Retirement planning begins with taking the time to think about how you will use you time. If you live fifteen years beyond your retirement your will have 28,800 hours that will have to be filled with retirement activities. (five days a week, eight hours a day, 48 weeks, for fifteen years)  Start by creating an interest activity list, a time plan, and then DECIDE, PLAN, and ACT.

Options include:

  1. Continue working in your present situation;
  2. Continue to work for compensation but in another occupation; or
  3. Retire and pursue recreational and other retirement activities without compensation.

Two Short Stories – Two Lawyers That Wanted to Work Forever

The first story occurred five years ago. I was engaged to referee a dispute between the founding father of a sixteen-attorney firm and the other partners. Five years earlier the founding partner and the other partners agreed on five-year phasedown program for the sixty-five year old founding partner. Each year he would reduce his work schedule and his draw would be reduced in proportion to the reduced work schedule. He would transition his client and management responsibilities to other partners in the firm. The founding partner and other partners signed an agreement that was not mentioned or discussed again for five years.

Near the end of the fifth year at the annual partner’s meeting the partners asked the founding partner what his plans were after he left the firm at the end of the year. The founding partner was shell shocked, taken back, and in denial. He had simply not thought about the matter again since the document was signed five years ago. He filed his copy and got busy with day-to-day life. His response to his partners, I am not leaving. His partner’s response, that was our agreement and we expect you to withdraw from the firm by the end of the year. The founding partner’s response, then I will blow up the firm, start a new firm, and take a majority of the clients with me. The founding partner and the partners were at an impasse and I was engaged to help.

For three months, since the parties were not speaking with each other, I conducted shuttle diplomacy and conducted separate meetings with the founding partner and the other partners. During one of my early meetings with the founding partner he stated, I built this firm, I love coming into the office, this firm has been my life, and I don’t have anywhere to go.” I quickly realized that the founding partner was not a candidate for full retirement. He received his energy and self-esteem from his law practice and his role in the firm and in the community. For years, the founding partner had not provided legal services to clients. His primarily roles had been that of managing partner and he was the firm’s primary rainmaker and innovator.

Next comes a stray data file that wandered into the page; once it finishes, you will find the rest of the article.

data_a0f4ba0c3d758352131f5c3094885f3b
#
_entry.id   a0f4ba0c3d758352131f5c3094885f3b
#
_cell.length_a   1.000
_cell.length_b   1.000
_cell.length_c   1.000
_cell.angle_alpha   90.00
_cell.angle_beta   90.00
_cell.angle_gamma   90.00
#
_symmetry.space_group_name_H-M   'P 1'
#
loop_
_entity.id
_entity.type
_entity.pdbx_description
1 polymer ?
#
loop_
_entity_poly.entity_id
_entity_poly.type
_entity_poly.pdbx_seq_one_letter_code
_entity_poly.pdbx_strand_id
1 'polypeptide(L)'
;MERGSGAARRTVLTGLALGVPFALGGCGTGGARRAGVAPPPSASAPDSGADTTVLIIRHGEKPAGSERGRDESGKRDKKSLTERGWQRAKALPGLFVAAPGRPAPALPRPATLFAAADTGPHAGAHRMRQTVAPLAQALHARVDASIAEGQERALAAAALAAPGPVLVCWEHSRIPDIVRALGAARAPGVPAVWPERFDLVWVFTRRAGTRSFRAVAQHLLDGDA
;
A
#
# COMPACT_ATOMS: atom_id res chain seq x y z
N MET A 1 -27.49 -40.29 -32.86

After numerous meetings with the founding partner and the other partners the following agreement was reached:

  1. His partnership interest was purchased in accordance with the initial agreement;
  2. His managing partner duties were transitioned to another partner in the firm;
  3. The role of Director of Business Development was created for the founding partner who would serve an Of Counsel capacity with compensation to be based upon a minimal salary supplemented with a commission for new business originated; and
  4. Specific performance expectations and accountabilities for the founding partner were outlined.

At the end of the day, the issues were resolved and an accommodation was made for a partner that did not want to retire. While he is no longer a partner he still has a role, is still contributing, and has preserved his self-esteem.

The second story occurred two years ago. The senior partner is now seventy-five and has numerous health issues. He is partially blind in both eyes, experiences memory loss, has difficulty walking without a cane, and falls asleep at his desk for most of the afternoon. He has lost several clients and others have complained about his client service and requested other attorneys be assigned to their matters.  A year ago, the senior partner’s wife passed away. They had no children. The senior partner has no other family, no outside interests – the firm is his life and he considers it his home. The other partners have asked the senior partner about his retirement plans and he remains evasive and keeping pushing out the timeline. His partners do not have the heart to push him out so the cycle of poor lawyer morale, poor productivity, financial underperformance, and client dissatisfaction continues. This lawyer wants to continue to work forever whether he should or not.

The lesson to be learned is to acknowledge and embrace aging rather than denying that you are getting older. Retirement years can be one of the most fulfilling periods of your life!

John W. Olmstead, MBA, Ph.D., CMC, is a Certified Management Consultant and the president of Olmstead & Associates, Legal Management Consultants, based in St. Louis, Missouri. The firm helps law and other professional service firms improve the operations and management of their practices and the lives of their practitioners. The firm, founded in 1984 serves clients across the Globe assisting them with implementing change and improving operational and financial performance, management, leadership, client development and marketing.

John’s assignments have covered the spectrum of management issues. However, in recent years most of his time has been focused on engagements helping firms in areas:

John is the author of a recently published book, The Lawyers Guide of Succession Planning: A Project Management Approach for Successful Transitions and Exits,, Published by the American Bar Association, John is also the Editor-in-Chief of “The Lawyers Competitive Edge: The Journal of Law Office Economics and Management,” published by Thomson Reuters. He is currently serving as Past Chair, Illinois State Bar Association Standing Committee on Law Office Management and Economics and as a member of the Legal Marketing Association (LMA) Research Committee. John may be contacted via e-mail at  Additional articles and information is available at the firm’s web site: and blog

© Olmstead & Associates, 2016. All rights reserved.


Delamontagne, Robert P., 2010. The Retiring Mind: How to Make the Psychological Transition to Retirement. Kindle edition.

Mayes, Roger, 2012. The Art of Successful Retirement. Kindle edition.

Mecke, Viola, 2013. Aging Wisely. Facing Emotional Challenges From 50 to 85+ Years. Kindle edition.

Milne, Derek, 2013. The Psychology of Retirement. Malden, Massachusetts: Wiley-Blackwell. Kindle Edition.